In baseball, mangers are more than willing to endure the frustration of a few strikeouts from a power hitter who tears the seams off the ball and sends it flying into the bleachers. For fans of comic book films, the mash up of a handful of favorite superheroes from individual franchises offers the same small price to pay for big time excitement. Enter The Avengers, the culmination of a four-year, four-franchise plan from Marvel Studios that proves to be a genuine slugger. The first true “team up” film in the genre’s history swings for the fences and while a few shots stop at the warning track, most sail clear over the fence.
Fanboy darling Joss Whedon jumps feet first into the Marvel Cinematic Universe, directing the picture that brings together the studio/publisher’s most popular superheroes aside from Spider-Man, a character to which Sony Pictures still holds the movie rights. Wrangling a cast of icons is a monumental task, but Whedon has the benefit of the five films that preceded The Avengers and the director does not hesitate to use the cinematic history of each character to its full advantage.
When the megalomaniacal Loki (Tom Hiddleston) threatens to wage war on all of Earth using a mysterious alien army and a weapon of limitless energy, the Tesseract, S.H.I.E.L.D. director Nick Fury (Samuel L. Jackson) does his best to defy his governmental superiors and carry out the “Avengers Initiative.” The program apparently fell apart after we initially learned about it in the Iron Manfilms. Captain America (Chris Evans) is already in house, having just awoken from a 70-year cryogenic nap. Tony Stark (Robert Downey, Jr.) is asked to don his Iron Man armor while Bruce Banner (Mark Ruffalo) is brought in when a need for his intelligence outweighs the fear that he will Hulk out. Thor (Chris Hemsworth) joins in to help track down his evil adoptive brother, Loki, as Black Widow (Scarlett Johansson) and Hawkeye (Jeremy Renner) expand on their small roles in the previous films.
It is, unquestionably, a massive undertaking for Whedon, but the director who also wrote the script allows the story to develop naturally through the interactions of the characters so that no moment feels too forced. Even the in-fighting between members of the team makes sense because, well, they’re not really a team in the early going, much to Fury’s disappointment. A valid criticism can be levied against the film for not offering a strong, individual character arc, but that is compensated for by the injection of the collective character arc that comes from the initial storming and eventual forming of the team. Whedon wins big in this area.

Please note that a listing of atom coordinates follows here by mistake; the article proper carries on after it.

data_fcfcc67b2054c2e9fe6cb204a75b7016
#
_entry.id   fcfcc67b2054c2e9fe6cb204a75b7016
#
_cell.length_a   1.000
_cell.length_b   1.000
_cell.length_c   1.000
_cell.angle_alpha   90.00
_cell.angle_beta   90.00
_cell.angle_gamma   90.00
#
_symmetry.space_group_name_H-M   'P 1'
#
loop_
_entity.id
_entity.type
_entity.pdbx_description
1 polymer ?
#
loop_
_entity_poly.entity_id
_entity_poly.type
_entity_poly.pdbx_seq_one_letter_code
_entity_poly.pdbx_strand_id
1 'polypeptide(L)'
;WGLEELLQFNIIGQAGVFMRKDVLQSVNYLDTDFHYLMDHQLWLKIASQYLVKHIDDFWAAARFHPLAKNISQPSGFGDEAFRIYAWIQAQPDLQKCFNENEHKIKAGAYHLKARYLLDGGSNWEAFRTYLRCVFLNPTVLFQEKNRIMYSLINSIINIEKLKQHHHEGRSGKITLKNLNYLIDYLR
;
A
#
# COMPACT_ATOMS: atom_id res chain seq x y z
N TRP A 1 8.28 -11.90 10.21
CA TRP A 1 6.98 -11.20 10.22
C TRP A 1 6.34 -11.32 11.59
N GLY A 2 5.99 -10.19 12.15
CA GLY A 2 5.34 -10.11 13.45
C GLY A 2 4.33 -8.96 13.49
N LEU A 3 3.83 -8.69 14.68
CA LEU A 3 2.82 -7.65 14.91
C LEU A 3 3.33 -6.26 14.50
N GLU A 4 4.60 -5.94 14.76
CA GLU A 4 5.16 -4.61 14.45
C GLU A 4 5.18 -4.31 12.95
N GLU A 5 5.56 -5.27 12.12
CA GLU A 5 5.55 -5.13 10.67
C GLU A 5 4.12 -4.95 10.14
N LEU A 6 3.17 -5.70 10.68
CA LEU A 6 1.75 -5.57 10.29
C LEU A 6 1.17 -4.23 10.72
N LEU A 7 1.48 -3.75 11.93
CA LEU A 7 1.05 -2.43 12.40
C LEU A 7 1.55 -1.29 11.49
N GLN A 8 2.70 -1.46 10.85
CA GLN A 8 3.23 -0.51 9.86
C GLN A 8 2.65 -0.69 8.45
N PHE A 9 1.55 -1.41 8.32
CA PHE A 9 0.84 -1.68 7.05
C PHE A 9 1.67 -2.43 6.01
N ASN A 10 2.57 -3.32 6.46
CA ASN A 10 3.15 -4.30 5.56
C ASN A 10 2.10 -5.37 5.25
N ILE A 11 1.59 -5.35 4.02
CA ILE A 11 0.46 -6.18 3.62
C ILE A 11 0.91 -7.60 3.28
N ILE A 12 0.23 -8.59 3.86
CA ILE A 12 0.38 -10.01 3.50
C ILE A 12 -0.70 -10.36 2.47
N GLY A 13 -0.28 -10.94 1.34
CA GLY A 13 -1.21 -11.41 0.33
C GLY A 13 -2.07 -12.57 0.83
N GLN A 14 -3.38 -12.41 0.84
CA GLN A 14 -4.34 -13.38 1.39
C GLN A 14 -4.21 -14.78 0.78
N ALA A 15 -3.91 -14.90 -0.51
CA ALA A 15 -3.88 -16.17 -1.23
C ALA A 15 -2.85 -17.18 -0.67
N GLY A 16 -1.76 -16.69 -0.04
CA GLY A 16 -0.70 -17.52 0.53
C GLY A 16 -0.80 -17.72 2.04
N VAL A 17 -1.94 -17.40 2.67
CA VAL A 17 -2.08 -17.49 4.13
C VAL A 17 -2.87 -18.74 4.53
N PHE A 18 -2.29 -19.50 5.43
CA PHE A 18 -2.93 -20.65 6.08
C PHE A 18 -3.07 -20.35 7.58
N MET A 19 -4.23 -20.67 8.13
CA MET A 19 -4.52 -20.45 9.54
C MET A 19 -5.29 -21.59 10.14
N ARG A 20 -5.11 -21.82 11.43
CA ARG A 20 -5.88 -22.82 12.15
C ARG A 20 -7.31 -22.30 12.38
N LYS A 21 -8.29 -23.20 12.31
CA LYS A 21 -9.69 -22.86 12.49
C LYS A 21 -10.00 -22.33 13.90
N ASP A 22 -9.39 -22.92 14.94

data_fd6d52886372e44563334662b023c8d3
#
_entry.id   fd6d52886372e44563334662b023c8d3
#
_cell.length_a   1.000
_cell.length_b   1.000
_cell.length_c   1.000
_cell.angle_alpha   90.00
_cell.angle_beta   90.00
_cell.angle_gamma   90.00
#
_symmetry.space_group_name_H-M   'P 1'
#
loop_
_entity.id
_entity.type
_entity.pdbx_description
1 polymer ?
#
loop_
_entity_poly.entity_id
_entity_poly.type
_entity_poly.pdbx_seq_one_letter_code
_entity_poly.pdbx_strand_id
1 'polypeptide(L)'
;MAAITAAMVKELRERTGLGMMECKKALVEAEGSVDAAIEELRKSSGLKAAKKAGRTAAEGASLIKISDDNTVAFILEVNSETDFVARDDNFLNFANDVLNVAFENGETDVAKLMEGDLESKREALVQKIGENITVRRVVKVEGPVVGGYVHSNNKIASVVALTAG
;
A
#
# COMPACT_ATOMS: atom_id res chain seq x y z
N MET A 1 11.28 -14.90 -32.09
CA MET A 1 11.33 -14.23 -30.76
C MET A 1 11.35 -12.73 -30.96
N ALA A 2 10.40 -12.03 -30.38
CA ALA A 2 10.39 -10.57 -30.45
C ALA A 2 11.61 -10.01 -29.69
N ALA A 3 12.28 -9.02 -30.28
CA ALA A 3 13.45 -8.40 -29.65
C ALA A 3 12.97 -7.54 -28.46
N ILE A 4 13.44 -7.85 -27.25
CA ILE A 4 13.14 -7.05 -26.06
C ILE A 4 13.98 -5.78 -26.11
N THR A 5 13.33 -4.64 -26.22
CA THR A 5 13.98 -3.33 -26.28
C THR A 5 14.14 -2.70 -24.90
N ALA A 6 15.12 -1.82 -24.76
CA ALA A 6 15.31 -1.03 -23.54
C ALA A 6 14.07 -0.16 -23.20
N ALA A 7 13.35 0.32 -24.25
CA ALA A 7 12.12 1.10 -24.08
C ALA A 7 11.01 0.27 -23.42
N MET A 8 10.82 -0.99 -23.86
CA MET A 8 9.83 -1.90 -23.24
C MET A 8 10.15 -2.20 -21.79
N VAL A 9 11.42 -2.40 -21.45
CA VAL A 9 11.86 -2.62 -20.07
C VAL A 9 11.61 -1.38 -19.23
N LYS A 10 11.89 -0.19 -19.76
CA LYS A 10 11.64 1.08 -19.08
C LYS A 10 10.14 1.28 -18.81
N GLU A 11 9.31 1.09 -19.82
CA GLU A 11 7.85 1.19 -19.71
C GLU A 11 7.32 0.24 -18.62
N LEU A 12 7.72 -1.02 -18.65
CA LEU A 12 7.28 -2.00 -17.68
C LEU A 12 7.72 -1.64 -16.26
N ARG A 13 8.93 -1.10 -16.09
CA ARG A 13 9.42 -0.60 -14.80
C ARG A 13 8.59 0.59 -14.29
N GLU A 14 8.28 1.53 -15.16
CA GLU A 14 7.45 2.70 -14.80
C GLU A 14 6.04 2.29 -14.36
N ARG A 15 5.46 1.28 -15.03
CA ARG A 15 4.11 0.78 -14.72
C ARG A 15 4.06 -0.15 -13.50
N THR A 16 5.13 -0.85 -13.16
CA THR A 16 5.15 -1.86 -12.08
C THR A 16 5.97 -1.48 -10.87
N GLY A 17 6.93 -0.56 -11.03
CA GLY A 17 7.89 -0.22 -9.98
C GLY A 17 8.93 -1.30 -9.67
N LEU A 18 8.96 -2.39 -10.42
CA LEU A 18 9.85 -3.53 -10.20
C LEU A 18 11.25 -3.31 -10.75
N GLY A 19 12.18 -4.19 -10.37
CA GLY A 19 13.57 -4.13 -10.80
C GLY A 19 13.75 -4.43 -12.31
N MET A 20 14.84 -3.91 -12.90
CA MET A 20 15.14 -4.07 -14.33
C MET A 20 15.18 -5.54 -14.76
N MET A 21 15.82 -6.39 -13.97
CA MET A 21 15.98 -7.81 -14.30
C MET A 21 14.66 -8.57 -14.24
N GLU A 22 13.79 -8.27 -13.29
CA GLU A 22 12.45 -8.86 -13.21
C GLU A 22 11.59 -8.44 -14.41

Humor plays a key role in the script and comes through so organically that the levity rarely interrupts the action or drama being shown on screen. Downey’s Tony Stark is, as expected, the class clown, but everyone gets their chance to crack wise and they all succeed, including the giant, green, computer-generated Hulk. Marvel Cinematic Universe veteran and devoted S.H.I.E.L.D. agent Phil Coulson (Clark Gregg) is a delight yet again, managing to steal a few scenes.
The jokes are over-played in a couple of spots during times when it just does not feel as though it is the right time for humor. One example is the abrupt transition away from the moment that serves as the emotional linchpin of the film, which felt more like an unnecessary reminder to jumpstart the plot than a sincere progression of the conversation. It doesn’t kill the scene by any stretch, but chalk this one up as one of those missed opportunities that stopped just short of going out of the ballpark.
Under the Whedon’s direction, almost every member of the cast outshines their previous work in this universe, especially Johansson as Black Widow, who makes the biggest leap from her arguably inconsequential presence in Iron Man 2. Downey is ridiculously charismatic, but also forces a humbling upon his Tony Stark in order to function as a member of a team. Evans’ Captain America is much more of a leader here than he was in his own film in 2011 and the actor is convincing in the role. The Hulk’s human counterpart, Bruce Banner, has his best live-action outing yet thanks to the subtle yet sturdy presence leant to him by Ruffalo. Chris Hemsworth is the only actor who did not have his best outing in this picture, which is not his fault in the least. The performance is great; Thor just does not have as much to do or as much to learn in this team film as he did in his solo effort.
Enough about the heroes, though, because the breakout star of this film is Tom Hiddleston, the man who stole the show in last year’s Thor. Two films in, only Heather Ledger’s Oscar-winning turn as The Joker in The Dark Knight surpasses Hiddleston’s Loki, and the race is much closer than anyone could have expected. There is a genuine menace in Loki’s eyes that gives way only for brief moments of shame and regret. Loki is a villain capable of teasing a sympathetic note, before blasting the audience away with a despicable riff. If the Academy turns its gaze upon this film, it should and hopefully will find Hiddleston.
The rest of the bad guys are fairly anonymous and their actual identity does little in serving the purposes of this film, but the source of Loki’s army undoubtedly holds the key to the sequel. CGI aliens were never going to hold a candle to Hiddleston anyway, so their lack of identity does little harm to the film.
In spite of its rare misses, The Avengers is a game-changing film that validates Marvel Studios’ unprecedented plan. The Avengers is everything that it could have been and offers an infinitely entertaining adventure that audiences will love to experience again and again. This is not the only way to make a superhero film, but it is a damn good one. -Sean Gerber